LaMott v. City of West ColumbiaAnnotate this Case
259 S.C. 594 (1972)
193 S.E.2d 592
George Raphel LaMOTT and Denise J. LaMOTT, Respondents, v. CITY OF WEST COLUMBIA, and State Workmen's Compensation Fund, Appellants.
Supreme Court of South Carolina.
December 4, 1972.
*595 Messrs. Daniel R. McLeod, Atty. Gen., G.W. Thomason, Asst. Atty. Gen., and James C. Anders, for Appellants.
E. Pickens Rish, Esq., of Lexington for Respondents.
December 4, 1972.
Mr. George O. LaMott, Jr., who was employed at the time of his death by the appellant, City of West Columbia, drowned in Lake Murray, some distance from the City, while assisting in the recovery of a sunken racing boat and the body of its driver. This proceeding involves the application by the beneficiaries of the deceased for benefits under the Workmen's Compensation Act. The sole question for determination is whether the death of the employee arose out of and in the course of his employment. The matter is here on appeal by the employer from an order of the lower court holding, contrary to the findings of the Industrial Commission, that the employee was acting in the course of his employment at the time of his death and that the claimants were, therefore, entitled to an award. The facts are not in dispute.
*596 The City of West Columbia maintained a Fire Department and, in connection with it, the West Columbia Rescue Squad. The deceased was employed at the time of his death as a fireman by the City and had been so employed for several years. He and the other firemen were also members of the Rescue Squad and customarily, with the approval of the City, answered fire and rescue calls outside the City limits. Answering rescue call was considered an obligation or duty of the personnel of the Fire Department, who also acted as the Rescue Squad.
The employees of the West Columbia Fire Department were subject to call whether on or off duty; and this was true of a fireman on vacation, if he was in town. While vacationing or off duty firemen were subject to call at all times, they were not required to respond to fire or rescue alarms unless they were called or requested to do so.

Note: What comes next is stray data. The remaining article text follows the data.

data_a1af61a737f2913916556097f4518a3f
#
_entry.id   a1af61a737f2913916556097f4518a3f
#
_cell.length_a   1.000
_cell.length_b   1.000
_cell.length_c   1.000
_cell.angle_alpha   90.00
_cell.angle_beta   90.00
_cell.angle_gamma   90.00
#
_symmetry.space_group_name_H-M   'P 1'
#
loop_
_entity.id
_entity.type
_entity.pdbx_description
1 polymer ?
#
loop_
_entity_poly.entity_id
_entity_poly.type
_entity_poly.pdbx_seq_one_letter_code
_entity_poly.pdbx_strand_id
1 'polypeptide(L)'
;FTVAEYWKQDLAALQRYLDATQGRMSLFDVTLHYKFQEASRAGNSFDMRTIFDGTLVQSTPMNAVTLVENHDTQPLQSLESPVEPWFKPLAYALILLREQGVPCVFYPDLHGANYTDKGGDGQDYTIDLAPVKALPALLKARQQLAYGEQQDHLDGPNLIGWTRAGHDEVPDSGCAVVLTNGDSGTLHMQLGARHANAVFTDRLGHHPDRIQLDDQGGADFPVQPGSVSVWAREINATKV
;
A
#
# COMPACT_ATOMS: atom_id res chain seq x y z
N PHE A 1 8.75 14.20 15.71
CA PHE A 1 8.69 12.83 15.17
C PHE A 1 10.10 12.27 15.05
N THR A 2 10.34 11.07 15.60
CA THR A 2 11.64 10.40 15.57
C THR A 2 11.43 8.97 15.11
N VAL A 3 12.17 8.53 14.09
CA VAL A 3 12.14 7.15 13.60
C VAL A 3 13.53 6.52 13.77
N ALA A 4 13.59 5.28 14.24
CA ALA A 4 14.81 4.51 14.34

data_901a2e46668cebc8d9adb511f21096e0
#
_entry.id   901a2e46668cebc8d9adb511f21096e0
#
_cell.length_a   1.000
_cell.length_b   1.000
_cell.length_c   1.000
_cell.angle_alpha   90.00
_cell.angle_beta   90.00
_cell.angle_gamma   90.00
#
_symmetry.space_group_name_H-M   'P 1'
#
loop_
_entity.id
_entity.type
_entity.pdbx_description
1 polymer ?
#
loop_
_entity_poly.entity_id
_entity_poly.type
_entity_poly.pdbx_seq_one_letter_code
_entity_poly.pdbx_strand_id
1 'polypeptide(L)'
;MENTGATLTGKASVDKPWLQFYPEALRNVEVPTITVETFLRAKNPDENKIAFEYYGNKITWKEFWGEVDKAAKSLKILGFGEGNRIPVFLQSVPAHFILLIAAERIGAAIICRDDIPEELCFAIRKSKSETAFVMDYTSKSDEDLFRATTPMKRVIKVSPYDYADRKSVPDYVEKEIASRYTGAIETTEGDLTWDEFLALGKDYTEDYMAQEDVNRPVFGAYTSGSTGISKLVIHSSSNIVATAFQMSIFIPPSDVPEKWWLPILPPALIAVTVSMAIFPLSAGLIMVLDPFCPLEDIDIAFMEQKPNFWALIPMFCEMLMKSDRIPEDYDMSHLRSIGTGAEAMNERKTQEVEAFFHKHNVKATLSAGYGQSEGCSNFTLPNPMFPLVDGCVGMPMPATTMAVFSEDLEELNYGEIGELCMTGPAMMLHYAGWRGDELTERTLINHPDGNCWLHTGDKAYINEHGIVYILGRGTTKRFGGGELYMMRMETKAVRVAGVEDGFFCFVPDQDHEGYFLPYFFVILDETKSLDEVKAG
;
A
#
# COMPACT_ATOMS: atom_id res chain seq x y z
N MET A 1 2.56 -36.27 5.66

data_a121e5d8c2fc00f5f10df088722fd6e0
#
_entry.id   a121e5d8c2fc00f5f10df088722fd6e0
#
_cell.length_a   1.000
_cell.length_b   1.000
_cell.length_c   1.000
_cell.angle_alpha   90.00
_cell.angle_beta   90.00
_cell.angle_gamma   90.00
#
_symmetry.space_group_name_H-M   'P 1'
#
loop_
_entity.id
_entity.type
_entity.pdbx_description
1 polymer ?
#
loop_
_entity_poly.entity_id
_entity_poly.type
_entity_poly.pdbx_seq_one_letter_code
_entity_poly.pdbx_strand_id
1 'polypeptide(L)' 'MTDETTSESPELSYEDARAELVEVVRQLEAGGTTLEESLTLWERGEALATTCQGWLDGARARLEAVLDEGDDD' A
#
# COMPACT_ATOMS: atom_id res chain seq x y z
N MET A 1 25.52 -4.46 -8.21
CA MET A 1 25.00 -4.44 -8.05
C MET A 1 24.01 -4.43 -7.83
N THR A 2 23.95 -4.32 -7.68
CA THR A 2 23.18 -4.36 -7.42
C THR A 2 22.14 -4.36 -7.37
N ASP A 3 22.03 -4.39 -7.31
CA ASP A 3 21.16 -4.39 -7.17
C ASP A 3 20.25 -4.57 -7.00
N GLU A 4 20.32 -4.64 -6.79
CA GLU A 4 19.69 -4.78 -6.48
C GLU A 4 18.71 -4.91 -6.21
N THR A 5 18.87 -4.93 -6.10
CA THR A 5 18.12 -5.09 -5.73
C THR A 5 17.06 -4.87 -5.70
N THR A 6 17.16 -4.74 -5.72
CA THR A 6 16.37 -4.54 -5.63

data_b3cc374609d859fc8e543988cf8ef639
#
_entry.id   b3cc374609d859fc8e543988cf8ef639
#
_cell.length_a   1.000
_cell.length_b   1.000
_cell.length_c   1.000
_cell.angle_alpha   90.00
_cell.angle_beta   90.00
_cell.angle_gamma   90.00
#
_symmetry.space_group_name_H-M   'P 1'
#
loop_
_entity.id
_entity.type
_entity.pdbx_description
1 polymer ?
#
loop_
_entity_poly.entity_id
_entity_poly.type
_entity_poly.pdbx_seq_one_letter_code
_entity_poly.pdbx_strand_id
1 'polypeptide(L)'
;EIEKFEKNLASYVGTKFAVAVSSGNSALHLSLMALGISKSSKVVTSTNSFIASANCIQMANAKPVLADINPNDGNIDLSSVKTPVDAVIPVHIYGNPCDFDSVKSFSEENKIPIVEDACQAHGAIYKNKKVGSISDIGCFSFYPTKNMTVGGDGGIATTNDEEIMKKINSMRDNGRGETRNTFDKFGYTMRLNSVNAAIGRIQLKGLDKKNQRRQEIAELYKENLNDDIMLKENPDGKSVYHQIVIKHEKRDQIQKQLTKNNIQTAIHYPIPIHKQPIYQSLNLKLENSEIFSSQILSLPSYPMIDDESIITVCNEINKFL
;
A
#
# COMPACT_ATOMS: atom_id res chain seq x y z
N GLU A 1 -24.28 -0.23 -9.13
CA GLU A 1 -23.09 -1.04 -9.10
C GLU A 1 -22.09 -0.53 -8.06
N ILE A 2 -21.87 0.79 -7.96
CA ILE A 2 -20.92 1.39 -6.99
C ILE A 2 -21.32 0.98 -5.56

The deceased began a (2) week vacation, with pay, on August 26, 1967. On the morning of September 1, 1967, while still on vacation, he stopped by the fire station, where he normally worked. The purpose of his visit is not revealed in the record but, in any event, he was not called or requested to come to the fire station. After some conversation with the chief of the Fire Department and another person present at the station, the deceased voluntarily accompanied the two to Lake Murray in a city owned vehicle, where search operations were in progress for a sunken racing boat and the body of its driver who had been killed in a race several days before. Other members of the West Columbia Rescue Squad, of which deceased was a member, had been assisting in the search. However, none of those accompanying deceased to the lake were on duty and had not been not been called to assist. When they arrived at the lake, the deceased voluntarily participated in the search operations, and while assisting in raising the sunken boat, was thrown into the water and drowned.
It is undisputed that at the time of his death the deceased was not on duty but was on vacation, and had not been *597 called or instructed to go to the lake to participate in the operations incident to the recovery of the boat and the body of its driver. Neither was there present any fact or circumstance which would have indicated an urgent need for the services of the deceased. He simply, while on vacation, volunteered to go along and help.
The foregoing facts bring this case within the general rule that an employee while on vacation is not within the protection of the Workmen's Compensation law. Williams v. City of Columbia, 218 S.C. 287, 62 S.E. (2d) 469.
Since the deceased was on vacation and was preforming no duty of his employment at the time he was drowned, his death did not arise out of and in the course of his employment.
The cases of Compton v. Town of Iva, 256 S.C. 35, 180 S.E. (2d) 645 and Walker v. City of Columbia, 247 S.C. 241, 146 S.E. (2d) 856 do not dictate a different result, as urged by claimants. Compton involved a situation where, though the officer was not on regular duty, it was reasonably inferable that he was engaged at the time of his death in authorized law enforcement. In Walker, the city police officer, who was not on duty and beyond the city limits, suffered a fatal heart attack while assisting a fellow officer in need of help in making an arrest. We held that, although not on regular duty and outside the area where he normally worked, the officer was nevertheless engaged in the performance of duties of his employment as they were understood by his immediate superiors and as he had given to understand them.
In both Compton and Walker, the activity of the employee resulted from a condition of the employment as a police officer and the accident was therefore held to have arisen because of the employment. In the present case, however, the questioned activity of the employee did not result from any duty, obligation, or condition of the employment, but was a purely voluntary and gratuitous effort.
*598 The judgment of the lower court is accordingly reversed and the cause remanded for entry of judgment in favor of the defendants in accordance with the decision of the Industrial Commission.
MOSS, C.J., and BUSSEY, BRAILSFORD and LITTLEJOHN, JJ., concur.